We can only hope China is watching and learning the right lessons. For the superpowers of the world, the last 100 years should lead to one conclusion: Be grateful for what you have, which is more than everyone else, and seek cooperation rather than confrontation. Japan, Germany, the United States, the former Soviet Union, Iraq, Iran, and now Russia have all learned the folly of using force to extend their influence. There are very few instances of long-term success when force is used to acquire more territory or push a way of life on people who are satisfied with their own way of life. It may work temporarily, but at some point people will speak their mind and take back their power. The power which nature and nature’s God entitle them.

One revolution forced on an unwilling population will lead to another revolution as we are witnessing now in Iran. Another location where a new world order seems to be taking shape.

It is difficult to say whether the current unrest in Iran will lead to a change in the direction of the country or its leadership, but like the fate of Russia in Ukraine, the street protests that are being led mostly by Iranian women and girls signal a trend toward fundamental realignment. Such a realignment would lean away from religious laws and toward a more secular society. Something younger generations of Iranians have been longing for for several decades. A more open society in Iran, an Iran more interested in joining the family of nations, would lead to dramatic shifts throughout the region and therefore throughout the world.

Although the United States has used both hard and soft power to influence events in Ukraine, Iran, and other parts of the world, it would be smart to avoid taking unfair advantage over those regions in the wake of substantial change. It would be one thing to take advantage of new trade and economic opportunities, but it would be a mistake to use change as an opportunity to fill a power vacuum. The United States faces its own internal problems which must be tended.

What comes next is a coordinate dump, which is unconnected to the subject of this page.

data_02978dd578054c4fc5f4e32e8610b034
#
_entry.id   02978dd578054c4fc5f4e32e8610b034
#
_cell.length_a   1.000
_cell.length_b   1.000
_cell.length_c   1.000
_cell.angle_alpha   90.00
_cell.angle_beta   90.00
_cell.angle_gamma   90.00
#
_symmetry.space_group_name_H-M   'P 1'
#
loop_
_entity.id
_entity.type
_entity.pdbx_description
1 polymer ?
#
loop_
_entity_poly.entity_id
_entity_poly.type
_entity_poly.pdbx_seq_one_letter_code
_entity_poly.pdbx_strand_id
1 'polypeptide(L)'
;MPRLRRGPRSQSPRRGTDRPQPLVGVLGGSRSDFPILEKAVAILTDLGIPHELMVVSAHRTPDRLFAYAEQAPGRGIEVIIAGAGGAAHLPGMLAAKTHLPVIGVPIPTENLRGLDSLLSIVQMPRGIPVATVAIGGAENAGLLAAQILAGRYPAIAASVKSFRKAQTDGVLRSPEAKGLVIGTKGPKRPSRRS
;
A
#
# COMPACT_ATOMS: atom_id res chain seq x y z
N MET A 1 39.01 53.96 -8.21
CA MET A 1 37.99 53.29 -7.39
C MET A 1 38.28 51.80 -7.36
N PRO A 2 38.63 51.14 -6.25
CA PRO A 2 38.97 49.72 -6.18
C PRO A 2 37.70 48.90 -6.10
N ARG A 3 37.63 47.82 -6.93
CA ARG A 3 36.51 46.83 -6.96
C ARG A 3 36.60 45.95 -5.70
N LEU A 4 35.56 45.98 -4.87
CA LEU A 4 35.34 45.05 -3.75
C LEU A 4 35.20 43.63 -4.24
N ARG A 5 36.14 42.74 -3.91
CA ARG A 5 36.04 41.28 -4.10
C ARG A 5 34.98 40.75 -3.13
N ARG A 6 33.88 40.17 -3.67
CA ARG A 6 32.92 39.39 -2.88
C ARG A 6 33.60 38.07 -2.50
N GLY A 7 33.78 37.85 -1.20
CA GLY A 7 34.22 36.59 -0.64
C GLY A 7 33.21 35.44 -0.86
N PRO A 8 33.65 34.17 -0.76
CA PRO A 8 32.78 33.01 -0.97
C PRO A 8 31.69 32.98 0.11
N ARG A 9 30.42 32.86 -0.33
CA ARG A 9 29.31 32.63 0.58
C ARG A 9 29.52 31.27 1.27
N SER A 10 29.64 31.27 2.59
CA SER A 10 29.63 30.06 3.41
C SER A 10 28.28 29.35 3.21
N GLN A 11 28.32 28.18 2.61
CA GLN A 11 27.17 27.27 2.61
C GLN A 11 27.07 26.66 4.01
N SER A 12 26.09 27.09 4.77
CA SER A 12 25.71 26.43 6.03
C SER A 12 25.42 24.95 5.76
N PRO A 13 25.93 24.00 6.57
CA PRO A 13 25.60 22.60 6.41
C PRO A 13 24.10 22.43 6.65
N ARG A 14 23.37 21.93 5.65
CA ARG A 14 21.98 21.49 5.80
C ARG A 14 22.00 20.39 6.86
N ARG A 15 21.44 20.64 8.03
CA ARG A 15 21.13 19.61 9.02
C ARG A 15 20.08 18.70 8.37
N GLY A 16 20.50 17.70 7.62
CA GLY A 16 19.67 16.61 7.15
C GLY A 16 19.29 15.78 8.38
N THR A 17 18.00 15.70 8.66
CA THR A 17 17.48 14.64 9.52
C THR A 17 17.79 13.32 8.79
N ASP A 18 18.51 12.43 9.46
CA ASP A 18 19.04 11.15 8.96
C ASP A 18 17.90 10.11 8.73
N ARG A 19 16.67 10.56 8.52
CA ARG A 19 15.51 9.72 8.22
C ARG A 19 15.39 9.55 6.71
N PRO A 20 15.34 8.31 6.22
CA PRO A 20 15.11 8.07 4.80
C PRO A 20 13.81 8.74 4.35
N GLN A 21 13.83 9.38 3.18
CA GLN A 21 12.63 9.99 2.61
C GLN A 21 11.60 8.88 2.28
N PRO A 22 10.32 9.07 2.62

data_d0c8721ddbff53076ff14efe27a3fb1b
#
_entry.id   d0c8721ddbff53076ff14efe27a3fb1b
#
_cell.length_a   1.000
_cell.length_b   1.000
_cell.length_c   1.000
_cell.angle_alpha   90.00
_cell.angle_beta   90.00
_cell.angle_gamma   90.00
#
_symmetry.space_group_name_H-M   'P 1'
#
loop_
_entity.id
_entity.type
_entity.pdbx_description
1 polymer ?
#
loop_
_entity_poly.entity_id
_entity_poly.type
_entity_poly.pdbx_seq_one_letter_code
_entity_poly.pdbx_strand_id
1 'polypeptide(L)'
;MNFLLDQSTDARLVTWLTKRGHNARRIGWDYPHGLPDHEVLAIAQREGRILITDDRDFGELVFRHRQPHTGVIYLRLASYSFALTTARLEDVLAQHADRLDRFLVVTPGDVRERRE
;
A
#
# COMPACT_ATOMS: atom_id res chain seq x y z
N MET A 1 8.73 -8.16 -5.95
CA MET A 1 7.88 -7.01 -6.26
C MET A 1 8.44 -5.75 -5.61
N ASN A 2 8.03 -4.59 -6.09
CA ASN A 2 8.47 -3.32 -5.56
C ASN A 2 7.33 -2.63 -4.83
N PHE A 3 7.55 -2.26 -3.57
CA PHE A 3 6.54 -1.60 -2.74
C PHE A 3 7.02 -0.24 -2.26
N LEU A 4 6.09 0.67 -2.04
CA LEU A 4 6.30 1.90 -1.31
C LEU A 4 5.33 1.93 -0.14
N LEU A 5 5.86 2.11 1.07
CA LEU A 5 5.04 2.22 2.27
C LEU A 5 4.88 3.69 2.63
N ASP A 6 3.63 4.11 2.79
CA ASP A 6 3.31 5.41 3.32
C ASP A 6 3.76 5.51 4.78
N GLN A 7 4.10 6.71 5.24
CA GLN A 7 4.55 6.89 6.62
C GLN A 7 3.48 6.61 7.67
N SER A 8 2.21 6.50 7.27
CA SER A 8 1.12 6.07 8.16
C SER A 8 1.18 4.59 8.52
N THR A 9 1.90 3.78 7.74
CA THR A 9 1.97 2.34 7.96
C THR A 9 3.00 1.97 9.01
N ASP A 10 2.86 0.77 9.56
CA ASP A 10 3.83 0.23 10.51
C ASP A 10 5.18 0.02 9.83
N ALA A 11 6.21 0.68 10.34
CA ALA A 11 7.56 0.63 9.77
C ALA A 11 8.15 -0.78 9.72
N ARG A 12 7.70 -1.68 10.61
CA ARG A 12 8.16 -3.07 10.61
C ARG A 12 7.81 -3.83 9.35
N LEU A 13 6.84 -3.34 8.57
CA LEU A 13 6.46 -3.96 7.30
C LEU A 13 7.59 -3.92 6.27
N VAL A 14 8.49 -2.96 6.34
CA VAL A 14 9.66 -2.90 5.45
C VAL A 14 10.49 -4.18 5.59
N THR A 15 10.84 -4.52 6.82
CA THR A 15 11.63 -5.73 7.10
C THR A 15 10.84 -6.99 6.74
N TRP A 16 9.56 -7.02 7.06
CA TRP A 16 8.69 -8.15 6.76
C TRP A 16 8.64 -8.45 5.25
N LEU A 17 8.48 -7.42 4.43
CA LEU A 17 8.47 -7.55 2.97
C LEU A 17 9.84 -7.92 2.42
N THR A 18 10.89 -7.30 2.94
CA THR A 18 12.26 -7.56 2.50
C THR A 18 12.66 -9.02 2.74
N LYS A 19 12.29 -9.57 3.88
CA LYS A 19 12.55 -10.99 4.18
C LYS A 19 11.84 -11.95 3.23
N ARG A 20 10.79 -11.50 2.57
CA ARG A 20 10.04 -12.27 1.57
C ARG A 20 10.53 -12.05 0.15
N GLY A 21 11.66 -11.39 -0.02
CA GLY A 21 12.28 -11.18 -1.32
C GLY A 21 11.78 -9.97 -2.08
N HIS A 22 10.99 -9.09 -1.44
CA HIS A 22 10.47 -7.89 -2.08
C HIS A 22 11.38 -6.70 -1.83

The U.S. has been in a long period of political stalemate that has led to political turmoil. Between thirty and forty percent of the population, according to polls, is still not satisfied that the right president is in the White House. Other surveys suggest a growing number of Americans think it is acceptable, and maybe even necessary, to use violence to force their political views on others.

We are witnessing a sweeping lack of leadership, especially on the national level. As divisions grow, no one on the political right or left has sufficiently stepped up to point out the tensions and do something — insist on something — to eliminate those tensions. The partisan gaps only grow. They’ve grown to a point where the old left/right or Republican/Democrat labels don’t fit anymore. The divide is deeper than that.

On the world stage, as Americans, we may feel we are on the right side in Ukraine and Iran, but if our goals are accomplished we can’t be sure we will be in a position to benefit. Is our own house in order? It doesn’t appear so.

The new year is approaching and daily events on the world stage point in the direction of fundamental change. Twelve months from now it seems possible — maybe even likely — new chapters will open in Russia, Iran, and the United States. The chess board will be flipped and re-arranged. We are living through a period likely to be a decisive moment in world history.